Simultaneous suspension of operations at both reactors in September 2012 and related confusing news releases, some blaming the pump fissures, caused alarm in the communities around the installation.
Authorities first said a diesel generator breakdown was at fault for the interruption in service of one reactor, while fuel-cell restocking was the reason for a stoppage at the other.
The next day they said a clogged seawater intake was part of the reason for removing both reactors from service. An escape of hydrogen gas from a condenser was posited. And finally, officials stated to the public that the fissures in both reactors’ water pumps were to blame.
Government secrecy about details surrounding the event accentuated longstanding worries in the population near the plant. The fear of accidents and serious concerns over the ongoing situation was highlighted by an NGO’s court appeal arguing that people should be exempted from paying their light bills due to the fact that their civil rights had been violated by the lack of safety measures and accountability at Laguna Verde.
In response to Salas’ information requests, the Energy Secretariat, in charge of the Federal Electricity Commission (CFE) and the National Nuclear Safety Commission (CNSNS), said it didn’t have the answers to his questions.
Its commissions presented incongruous replies. The vagueness of the answers provided by the Federal Electricity Commission prompted the researcher to appeal to the IFAI to require revised responses.
After his second round of questioning, he was able to deduce that the cooling water intake channel had indeed filled with sediment and it had been dredged, so it did not present a hazard and did not cause the reactor operations’ interruption.
He also then could determine that the hydrogen had been released from the ductwork into the cooling water of the main generator, during the month of August. While the amount of gas was unknown, the escape was not to the atmosphere, and neither presented a danger nor was cause for halting operations.
The CSNSNS responded that the diesel generator failed when a piston stuck due to lack of lubrication resulting from a bearing problem on Sept. 12. The event did not endanger life and limb, according to Salas.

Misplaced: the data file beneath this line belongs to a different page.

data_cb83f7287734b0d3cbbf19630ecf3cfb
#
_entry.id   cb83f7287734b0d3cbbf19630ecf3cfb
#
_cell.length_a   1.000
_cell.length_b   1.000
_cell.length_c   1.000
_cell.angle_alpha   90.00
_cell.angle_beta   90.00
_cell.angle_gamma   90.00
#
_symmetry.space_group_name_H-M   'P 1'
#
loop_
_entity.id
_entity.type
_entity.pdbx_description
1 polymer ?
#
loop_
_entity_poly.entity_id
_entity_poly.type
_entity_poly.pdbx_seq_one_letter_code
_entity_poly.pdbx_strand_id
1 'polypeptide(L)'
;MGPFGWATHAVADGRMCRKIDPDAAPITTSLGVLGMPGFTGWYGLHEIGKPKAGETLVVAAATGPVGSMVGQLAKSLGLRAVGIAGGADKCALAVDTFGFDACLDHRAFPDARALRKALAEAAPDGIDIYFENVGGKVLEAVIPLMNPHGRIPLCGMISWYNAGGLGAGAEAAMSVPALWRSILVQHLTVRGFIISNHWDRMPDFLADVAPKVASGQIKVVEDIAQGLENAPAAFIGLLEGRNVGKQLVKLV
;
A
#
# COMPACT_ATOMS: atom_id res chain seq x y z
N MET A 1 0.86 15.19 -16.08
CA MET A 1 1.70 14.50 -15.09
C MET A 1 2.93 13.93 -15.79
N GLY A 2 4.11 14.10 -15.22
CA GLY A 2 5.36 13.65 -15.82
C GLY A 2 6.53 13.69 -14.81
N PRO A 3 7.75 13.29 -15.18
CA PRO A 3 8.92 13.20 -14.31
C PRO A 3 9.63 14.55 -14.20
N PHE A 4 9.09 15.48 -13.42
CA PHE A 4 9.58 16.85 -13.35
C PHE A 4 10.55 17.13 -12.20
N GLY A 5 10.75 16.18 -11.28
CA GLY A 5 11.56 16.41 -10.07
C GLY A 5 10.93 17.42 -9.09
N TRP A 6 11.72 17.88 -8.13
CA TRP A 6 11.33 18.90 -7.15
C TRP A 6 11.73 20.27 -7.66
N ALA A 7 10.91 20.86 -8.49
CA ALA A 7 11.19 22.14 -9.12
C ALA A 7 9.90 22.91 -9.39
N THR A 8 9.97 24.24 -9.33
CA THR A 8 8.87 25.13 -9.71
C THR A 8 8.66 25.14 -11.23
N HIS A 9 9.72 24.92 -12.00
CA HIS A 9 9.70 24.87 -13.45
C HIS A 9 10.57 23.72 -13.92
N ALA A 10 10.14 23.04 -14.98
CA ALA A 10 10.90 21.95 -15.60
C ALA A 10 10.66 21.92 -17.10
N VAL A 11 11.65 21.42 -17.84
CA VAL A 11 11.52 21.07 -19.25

Simultaneous reloading of fuel cells at both reactors was the most likely reason for the concurrent stalling, Salas concluded after the numerous freedom-of-information requests.
While the main present dangers appear to be the fractures in the cores’ water pumps, a Jan. 11, 2013 scram (emergency reactor shutdown) remains to be inspected under the looking glass of the IFAI.
The institute created by decree in 2002 has provided important tools for shedding light on the machinations of the nuclear plant, among other formerly opaque federal operations.
Yet, as this case underscores, IFAI should strengthen its own processes in order to avoid the kind of inconsistent and self-belying responses that ensnared this most recent of many investigations into the lack of security at Laguna Verde.
Even so, that won’t protect the population from the specter of accidents or deteriorating health and safety in the advent of air and water pollution from the facility, which is located on a part of the coast with only poorly maintained roads to offer escape routes.
If Peña Nieto and company are to be more responsive to community needs than their predecessors, one way to show good intentions would be to comply with demands for conducting an emergency public evacuation drill, something that never has been done in the history of the 17-year-old nuclear plant. Another would be to take the irresponsible parties to court to establish accountability.
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Citing documents and interviews with several US officials, Kimberly Dozier of the Associated Press wire service reported on Jan. 17 that the US military’s Northern Command (Northcom) has a new special operations headquarters in Colorado, to be used “to teach Mexican security forces how to hunt drug cartels the same way special operations teams hunt al-Qaida.” A Dec. 31 memo signed by Defense Secretary Leon Panetta transformed the Northcom special operations group into the new command headquarters, which will be led by a general rather than a colonel. The staff will increase from 30 to 150.
According to Dozier, this is the latest effort by US Special Operations Command (SOCOM) head Adm. Bill McRaven “to migrate special operators from their decade of service in war zones in Iraq and Afghanistan to new missions.” SOCOM “has already helped Mexican officials set up their own intelligence center in Mexico City to target criminal networks, patterned after similar centers in war zones built to target al-Qaida in Afghanistan and Iraq,” Dozier wrote. Mexican military, intelligence and law enforcement officers have reportedly visited SOCOM facilities at Fort Bragg in North Carolina, and Mexican officials also visited a SOCOM targeting center at the Balad air base in Iraq before the US troop withdrawal in 2011, according to a former US official.